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The Boston Globe

Metro

Kevin Cullen

It’s always somebody else’s fault at Bulger trial

The trial of Whitey Bulger has reached the stage at which those of us listening to the testimony need to be power-washed after Judge Denise Casper sends the jury home for the day.

What makes the whole thing more repulsive is that none of these degenerates wants to accept responsibility for what he did.

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Oh, they admit they stabbed and shot and strangled people. They admit they pulled teeth and trussed up bodies. They admit they dug up rotting corpses and reburied them.

But it was somebody else’s fault.

That’s essentially Whitey’s defense: Yeah, I may have been a racketeer, an extortionist, a drug trafficker. I may have killed some people along the way. But it’s all the FBI’s fault.

The devil didn’t make him do it. The FBI did.

Listening to Whitey’s defense is sickening enough, but it’s just as bad as the prosecution’s samba line of reprobates dances through Courtroom 11, admitting to everything, taking responsibility for nothing.

Monday was a prime example. Stevie Flemmi, Bulger’s alleged partner in crime and informing, was on stage, acting like he held the Bill Clinton chair in semantics.

When Hank Brennan, one of Whitey’s lawyers, observed that Stevie had a sexual relationship with Deborah Hussey, the young teenage daughter of Stevie’s common-law wife, Stevie objected, saying there was no intercourse. It was just oral sex. And it was consensual, Stevie said with a straight face.

When Brennan pointed out that what Stevie did to Debbie was sexual abuse, Stevie demurred. “I never inflicted any abuse on her,” he said.

This would be the same Debbie Hussey who Stevie admitted luring to her death, bringing her to a house 200 feet down the street from his mother’s house, and from the house of Whitey’s politician brother, Billy. Once inside that house, Flemmi stood there and watched as Whitey strangled the life out of a girl he raised as his own.

I never inflicted any abuse on her? Nah, I just watched as my friend murdered her, and then I yanked out her teeth to prevent her from being identified and buried her in a dirt cellar floor.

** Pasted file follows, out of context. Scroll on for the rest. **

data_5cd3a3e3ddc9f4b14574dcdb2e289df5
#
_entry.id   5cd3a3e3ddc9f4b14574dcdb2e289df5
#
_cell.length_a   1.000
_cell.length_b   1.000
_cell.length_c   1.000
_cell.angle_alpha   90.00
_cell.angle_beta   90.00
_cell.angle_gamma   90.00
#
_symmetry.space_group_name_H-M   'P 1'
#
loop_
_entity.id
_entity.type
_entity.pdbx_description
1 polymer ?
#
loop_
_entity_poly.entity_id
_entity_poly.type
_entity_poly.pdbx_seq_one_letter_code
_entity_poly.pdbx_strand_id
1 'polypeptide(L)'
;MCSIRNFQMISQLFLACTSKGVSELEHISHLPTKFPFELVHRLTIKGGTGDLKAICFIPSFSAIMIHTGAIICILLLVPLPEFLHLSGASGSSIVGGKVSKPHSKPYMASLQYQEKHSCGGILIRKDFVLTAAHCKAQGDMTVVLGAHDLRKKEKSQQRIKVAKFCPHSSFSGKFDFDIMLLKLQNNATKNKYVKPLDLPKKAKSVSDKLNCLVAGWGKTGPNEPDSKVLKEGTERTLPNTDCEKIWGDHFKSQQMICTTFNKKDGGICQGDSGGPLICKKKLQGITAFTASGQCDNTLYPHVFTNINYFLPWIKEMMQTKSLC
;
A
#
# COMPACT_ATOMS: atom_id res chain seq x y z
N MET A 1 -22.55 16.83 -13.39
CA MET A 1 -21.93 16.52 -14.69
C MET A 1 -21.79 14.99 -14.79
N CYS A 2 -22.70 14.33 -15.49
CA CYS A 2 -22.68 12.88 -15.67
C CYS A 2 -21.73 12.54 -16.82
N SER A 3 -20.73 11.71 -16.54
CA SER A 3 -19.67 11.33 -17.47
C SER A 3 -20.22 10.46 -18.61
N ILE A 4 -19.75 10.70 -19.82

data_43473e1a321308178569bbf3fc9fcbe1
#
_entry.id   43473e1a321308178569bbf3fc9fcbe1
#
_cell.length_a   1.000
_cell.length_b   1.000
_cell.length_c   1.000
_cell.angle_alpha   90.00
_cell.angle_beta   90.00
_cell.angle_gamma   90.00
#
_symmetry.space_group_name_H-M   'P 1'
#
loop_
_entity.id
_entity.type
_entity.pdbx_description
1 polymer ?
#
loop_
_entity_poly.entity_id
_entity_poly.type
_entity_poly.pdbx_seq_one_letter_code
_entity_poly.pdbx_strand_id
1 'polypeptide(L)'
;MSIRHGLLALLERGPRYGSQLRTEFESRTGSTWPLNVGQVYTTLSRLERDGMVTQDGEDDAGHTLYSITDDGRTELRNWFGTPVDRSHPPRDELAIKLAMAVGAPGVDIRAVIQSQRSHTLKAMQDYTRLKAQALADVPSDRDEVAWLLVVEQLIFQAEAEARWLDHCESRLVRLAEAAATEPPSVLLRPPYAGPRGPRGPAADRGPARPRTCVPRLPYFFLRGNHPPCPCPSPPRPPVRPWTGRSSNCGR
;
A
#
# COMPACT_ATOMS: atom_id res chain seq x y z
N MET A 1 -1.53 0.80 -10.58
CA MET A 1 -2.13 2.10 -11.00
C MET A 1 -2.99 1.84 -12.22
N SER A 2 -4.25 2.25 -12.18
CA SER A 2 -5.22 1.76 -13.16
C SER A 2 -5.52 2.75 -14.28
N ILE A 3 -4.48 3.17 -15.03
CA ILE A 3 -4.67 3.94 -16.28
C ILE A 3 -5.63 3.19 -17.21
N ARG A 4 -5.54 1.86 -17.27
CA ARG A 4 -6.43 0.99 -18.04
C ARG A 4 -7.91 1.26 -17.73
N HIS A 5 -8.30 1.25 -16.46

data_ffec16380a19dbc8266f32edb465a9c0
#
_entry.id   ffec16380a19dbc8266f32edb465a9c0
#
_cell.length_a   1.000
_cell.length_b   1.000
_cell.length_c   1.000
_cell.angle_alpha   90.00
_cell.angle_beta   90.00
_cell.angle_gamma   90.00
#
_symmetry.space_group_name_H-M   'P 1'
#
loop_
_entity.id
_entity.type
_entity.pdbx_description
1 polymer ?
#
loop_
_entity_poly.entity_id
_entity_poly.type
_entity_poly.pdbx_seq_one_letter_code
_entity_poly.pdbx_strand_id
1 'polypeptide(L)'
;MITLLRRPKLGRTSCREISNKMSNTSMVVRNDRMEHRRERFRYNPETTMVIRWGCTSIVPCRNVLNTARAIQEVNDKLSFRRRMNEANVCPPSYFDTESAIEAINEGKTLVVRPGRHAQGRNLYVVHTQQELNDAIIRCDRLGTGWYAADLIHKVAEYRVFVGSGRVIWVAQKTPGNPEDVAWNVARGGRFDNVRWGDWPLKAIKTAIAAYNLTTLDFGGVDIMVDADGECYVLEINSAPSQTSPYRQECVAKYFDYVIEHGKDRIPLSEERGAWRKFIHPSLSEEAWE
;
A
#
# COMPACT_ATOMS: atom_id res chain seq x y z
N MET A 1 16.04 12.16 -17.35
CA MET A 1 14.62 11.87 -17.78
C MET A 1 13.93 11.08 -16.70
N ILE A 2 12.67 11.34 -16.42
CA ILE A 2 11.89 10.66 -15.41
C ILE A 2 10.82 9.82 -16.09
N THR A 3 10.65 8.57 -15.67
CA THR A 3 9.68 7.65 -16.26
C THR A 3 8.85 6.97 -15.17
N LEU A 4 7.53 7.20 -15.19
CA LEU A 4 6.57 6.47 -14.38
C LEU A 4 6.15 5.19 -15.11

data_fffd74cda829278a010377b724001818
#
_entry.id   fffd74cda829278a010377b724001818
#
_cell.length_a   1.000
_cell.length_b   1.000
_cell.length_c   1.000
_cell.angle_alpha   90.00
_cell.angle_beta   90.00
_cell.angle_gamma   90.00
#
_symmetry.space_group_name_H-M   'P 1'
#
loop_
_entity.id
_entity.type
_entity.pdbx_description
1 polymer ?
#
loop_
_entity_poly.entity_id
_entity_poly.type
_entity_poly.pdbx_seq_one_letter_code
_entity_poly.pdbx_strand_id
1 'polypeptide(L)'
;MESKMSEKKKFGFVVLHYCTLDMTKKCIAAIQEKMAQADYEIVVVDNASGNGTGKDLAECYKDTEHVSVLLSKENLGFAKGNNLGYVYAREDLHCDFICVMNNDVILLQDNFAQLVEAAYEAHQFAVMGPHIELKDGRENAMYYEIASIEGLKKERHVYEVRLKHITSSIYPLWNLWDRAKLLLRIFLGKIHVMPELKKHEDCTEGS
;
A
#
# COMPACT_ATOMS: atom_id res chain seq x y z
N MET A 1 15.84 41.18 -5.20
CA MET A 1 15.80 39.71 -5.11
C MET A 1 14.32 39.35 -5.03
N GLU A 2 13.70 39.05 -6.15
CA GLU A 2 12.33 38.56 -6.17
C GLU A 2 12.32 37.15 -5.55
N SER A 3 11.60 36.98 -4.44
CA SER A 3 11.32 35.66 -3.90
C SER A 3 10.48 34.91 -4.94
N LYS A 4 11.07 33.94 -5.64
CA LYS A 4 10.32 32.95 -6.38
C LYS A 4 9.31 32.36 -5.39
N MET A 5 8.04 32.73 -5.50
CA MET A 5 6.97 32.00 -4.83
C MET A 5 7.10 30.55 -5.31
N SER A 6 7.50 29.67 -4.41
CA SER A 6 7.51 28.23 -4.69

And it was Debbie’s fault, Stevie told us. She was going around town, dropping Whitey’s and Stevie’s names. She was embarrassing them. She asked for it, Stevie would have you believe. Besides, he didn’t want to do it. Whitey insisted. He just watched.

Stevie wouldn’t even accept Brennan’s characterization of his being called Daddy by Debbie. “Didn’t Debbie sit on your knee and you read stories to her?” Brennan asked.

Stevie scoffed.

“I didn’t even do that with my own children,” Stevie replied indignantly, pointing out that Debbie wasn’t his biological child. As if that made a difference.

Before he gave the Bubba definition of sexual relations, Stevie was explaining how Whitey regaled him with how they murdered Brian Halloran, a hood who shopped Whitey and Stevie to the FBI, not knowing they were FBI informants. Stevie missed the hit, which also claimed the life of an innocent man named Michael Donahue, who had given Halloran a ride home from a waterfront bar.

Stevie testified that Pat Nee was the second man in the car with Whitey, firing. He said he, Whitey, Kevin Weeks, and Nee met at the beach in Southie the day after the hit and that Nee said something.

“That his gun jammed,” Stevie said.

That’s the most incriminating evidence against Nee to date, but he’s never been charged with the murder. Nee, whose name comes up at this trial as much as Whitey’s, says he didn’t do it.

The Donahues want Suffolk County DA Dan Conley to charge Nee. Conley’s office will only say they are following the trial.

Again, who’s taking responsibility?

“How many people have to say it was Nee?” Michael Donahue’s bewildered widow, Pat, asked me.

Last week, Whitey’s lawyer, Jay Carney, had the chutzpah to tell a drug dealer whom Whitey had shaken down that if he had only stopped selling drugs he wouldn’t have to pay Whitey off.

It’s always somebody else’s fault.

Power up that hose.

Kevin Cullen is a Globe columnist. He can be reached at cullen@globe.com. Follow him on Twitter @GlobeCullen.

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